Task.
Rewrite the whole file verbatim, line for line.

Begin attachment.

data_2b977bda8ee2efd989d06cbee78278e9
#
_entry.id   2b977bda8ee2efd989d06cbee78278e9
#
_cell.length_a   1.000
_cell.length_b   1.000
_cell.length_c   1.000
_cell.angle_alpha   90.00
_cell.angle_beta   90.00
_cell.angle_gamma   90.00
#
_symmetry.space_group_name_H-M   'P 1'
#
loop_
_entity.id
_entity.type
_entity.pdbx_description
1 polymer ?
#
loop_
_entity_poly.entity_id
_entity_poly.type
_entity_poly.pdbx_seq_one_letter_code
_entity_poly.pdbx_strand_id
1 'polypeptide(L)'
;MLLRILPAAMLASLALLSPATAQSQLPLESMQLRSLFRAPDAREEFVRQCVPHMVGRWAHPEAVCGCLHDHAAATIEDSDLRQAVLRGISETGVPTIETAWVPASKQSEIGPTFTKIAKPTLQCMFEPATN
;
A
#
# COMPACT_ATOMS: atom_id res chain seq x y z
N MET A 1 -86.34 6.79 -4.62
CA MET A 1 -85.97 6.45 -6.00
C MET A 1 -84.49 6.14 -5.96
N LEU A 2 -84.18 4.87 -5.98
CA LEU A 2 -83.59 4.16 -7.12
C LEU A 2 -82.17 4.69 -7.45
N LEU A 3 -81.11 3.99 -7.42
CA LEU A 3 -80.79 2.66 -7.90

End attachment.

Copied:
data_2b977bda8ee2efd989d06cbee78278e9
#
_entry.id   2b977bda8ee2efd989d06cbee78278e9
#
_cell.length_a   1.000
_cell.length_b   1.000
_cell.length_c   1.000
_cell.angle_alpha   90.00
_cell.angle_beta   90.00
_cell.angle_gamma   90.00
#
_symmetry.space_group_name_H-M   'P 1'
#
loop_
_entity.id
_entity.type
_entity.pdbx_description
1 polymer ?
#
loop_
_entity_poly.entity_id
_entity_poly.type
_entity_poly.pdbx_seq_one_letter_code
_entity_poly.pdbx_strand_id
1 'polypeptide(L)'
;MLLRILPAAMLASLALLSPATAQSQLPLESMQLRSLFRAPDAREEFVRQCVPHMVGRWAHPEAVCGCLHDHAAATIEDSDLRQAVLRGISETGVPTIETAWVPASKQSEIGPTFTKIAKPTLQCMFEPATN
;
A
#
# COMPACT_ATOMS: atom_id res chain seq x y z
N MET A 1 -86.34 6.79 -4.62
CA MET A 1 -85.97 6.45 -6.00
C MET A 1 -84.49 6.14 -5.96
N LEU A 2 -84.18 4.87 -5.98
CA LEU A 2 -83.59 4.16 -7.12
C LEU A 2 -82.17 4.69 -7.45
N LEU A 3 -81.11 3.99 -7.42
CA LEU A 3 -80.79 2.66 -7.90